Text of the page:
Reading that book refreshed my vision of the world, a vision started by Radical last year, continued by a close reading of the New Testament this summer, and bolstered by studies of Ephesians and Philippians this fall. My vision of the spiritual map overlaying the physical, of the cities and provinces and jurisdictions, is back…and it’s global. I know my local responsibility, but now I’m seeing the woman in Uganda.
I might not see a specific face, but I see the line that connects us, as two nodules in this vast global network (in my mind, the line is electric blue, in case you are wondering
whether to commit me). I see how she and I are connected. I know that God is hearing her fervent prayers and moving in the soul of one of His “rich friends” in America. “I have many people in this city,” God told Paul. “I have many people in this world,” God tells the woman in Uganda. “I have one for you.”
And the bell rings in my soul.
Over in America, everything in my life screams, “It’s time.” It’s time to fulfill some long-neglected civic duties. My civic duties are not to save the world or even to save one person, but simply to carry out God’s plans when He puts them on my heart.
They are on my heart. So I chat with Him about it:
It goes like this:
“God, I want in. You know, to that whole international thing You’ve got going? “
“You mean, My Kingdom?”
“That’s the one. I want in.“
“Good. It’s about time.”
“What do I do?”
“Well, for starters, you could take that money your parents gave you to buy that new iPhone for your birthday, the one you asked them for, and use it to pay for my child in Uganda’s education and meals for a year.”
And I realize that I don’t even want the iPhone. I don’t. even. want. it. All it is to me in that moment is an obstacle that stands between me and doing something real with my life. And I am not having that.
“What else, God?”
“You know those Compassion children you’ve been dreaming of? The ones that your kids will pick out, who are the same age and gender as Luke and Anna? The ones whom I love just as much as Luke and Anna?“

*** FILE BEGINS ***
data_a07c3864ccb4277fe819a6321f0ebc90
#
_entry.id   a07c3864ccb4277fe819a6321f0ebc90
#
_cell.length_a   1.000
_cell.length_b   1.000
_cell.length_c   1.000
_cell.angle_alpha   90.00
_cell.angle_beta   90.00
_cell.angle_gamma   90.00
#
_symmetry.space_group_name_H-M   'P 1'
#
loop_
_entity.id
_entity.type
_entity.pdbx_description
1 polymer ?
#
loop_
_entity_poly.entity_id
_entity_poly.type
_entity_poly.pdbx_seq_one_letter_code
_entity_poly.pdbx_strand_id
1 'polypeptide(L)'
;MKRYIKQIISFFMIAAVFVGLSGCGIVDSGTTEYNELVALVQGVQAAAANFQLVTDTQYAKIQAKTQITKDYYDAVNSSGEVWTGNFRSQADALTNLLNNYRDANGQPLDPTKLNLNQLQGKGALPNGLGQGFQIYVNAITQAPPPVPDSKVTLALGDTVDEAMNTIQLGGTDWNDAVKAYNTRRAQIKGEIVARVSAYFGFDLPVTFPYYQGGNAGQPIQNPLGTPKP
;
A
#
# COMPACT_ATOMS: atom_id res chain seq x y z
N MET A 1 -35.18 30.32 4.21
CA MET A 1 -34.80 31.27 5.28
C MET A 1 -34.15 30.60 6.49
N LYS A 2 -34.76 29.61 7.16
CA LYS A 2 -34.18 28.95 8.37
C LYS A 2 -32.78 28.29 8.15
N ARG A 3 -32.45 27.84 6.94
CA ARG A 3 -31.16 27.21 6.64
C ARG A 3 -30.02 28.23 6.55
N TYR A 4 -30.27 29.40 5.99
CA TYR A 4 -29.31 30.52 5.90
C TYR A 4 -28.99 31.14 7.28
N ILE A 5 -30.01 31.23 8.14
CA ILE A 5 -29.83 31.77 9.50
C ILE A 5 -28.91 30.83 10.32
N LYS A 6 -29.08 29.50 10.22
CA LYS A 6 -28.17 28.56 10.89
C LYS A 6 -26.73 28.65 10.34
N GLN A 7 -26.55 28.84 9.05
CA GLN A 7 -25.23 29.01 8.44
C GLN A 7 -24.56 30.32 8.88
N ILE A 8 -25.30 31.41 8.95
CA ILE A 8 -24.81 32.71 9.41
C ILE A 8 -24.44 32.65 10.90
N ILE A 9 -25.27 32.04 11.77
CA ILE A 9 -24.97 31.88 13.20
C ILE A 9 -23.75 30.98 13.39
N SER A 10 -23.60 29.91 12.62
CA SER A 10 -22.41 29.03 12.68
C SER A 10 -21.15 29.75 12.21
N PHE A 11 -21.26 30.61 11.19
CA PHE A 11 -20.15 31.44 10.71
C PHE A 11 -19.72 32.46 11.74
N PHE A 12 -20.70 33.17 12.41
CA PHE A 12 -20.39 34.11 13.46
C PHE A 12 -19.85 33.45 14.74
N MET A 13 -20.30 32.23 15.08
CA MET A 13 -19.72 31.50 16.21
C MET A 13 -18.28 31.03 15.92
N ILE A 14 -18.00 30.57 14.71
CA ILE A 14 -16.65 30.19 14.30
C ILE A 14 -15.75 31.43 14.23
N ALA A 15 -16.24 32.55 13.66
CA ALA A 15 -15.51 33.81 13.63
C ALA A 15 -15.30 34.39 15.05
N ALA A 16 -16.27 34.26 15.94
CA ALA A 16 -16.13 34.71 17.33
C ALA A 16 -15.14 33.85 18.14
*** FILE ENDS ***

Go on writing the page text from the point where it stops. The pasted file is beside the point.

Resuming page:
“Don’t you think it’s time to go ahead and help those kids?”
“Um, yes. Yes I do. What else?”
“After that, learn how to pray for the whole world every day. And then wait for your next assignment.”
Now, lest you (understandably) misread this and think that God and I were kicking it at Starbucks having this conversation, let me assure you that there were no external voices and no visiting angels (though that would have been nice). Nope, this all happened securely in the confines of my soul…you know, that place where God’s Spirit lives? I just translated the thoughts into a conversation…because I kind of think that is what it was. My husband preached on the parable of the soils Sunday, and so I guess that God has been using His Word and my prayers to till the soil of my soul so that when the water of Kisses from Katie rained down on it (this metaphor is getting away from me), a plant sprang up.
And so when the moment to act came, I was ready. (And so, incidentally, was Greg. For some reason, he likes and trusts me, despite my bizarre visions of maps of the kingdom of God). Now, we weren’t ready because we were good people. We weren’t ready because we had worked hard for our money and had selflessly decided to sacrifice for God. No, we were ready because, just as I hand my kids some money on Sundays so that they can drop it right into the plate, God stuffed some money in our hands and pointed us to how to use it.
And I was ready because my picture of God’s kingdom had returned. In fact, that’s really the heart of what I’m trying to share right now. When I think of God’s kingdom, it almost feels like a dare. It is a dare to take my eyes off my conception of the “big picture,” to take my eyes off my Excel spreadsheets, to take my eyes off my well-reasoned assessments of how much change one person can enact in this world…and to put my eyes on God. To be a citizen in God’s kingdom is to be constantly reminded that everything hinges on God’s plans, not my plans. It is to be lead to open doors and to be given the strength to walk through them. To be a citizen is to have the faith that I am part of a much bigger plan, and that through the good works prepared in advance for me to do, God’s kingdom comes and His will is done on earth as it is in heaven.
The Lord has a powerful kingdom on this earth, a kingdom that will one day reach its fulfillment. And I. want. in.
A mother in Uganda is praying.
And I click “submit payment.”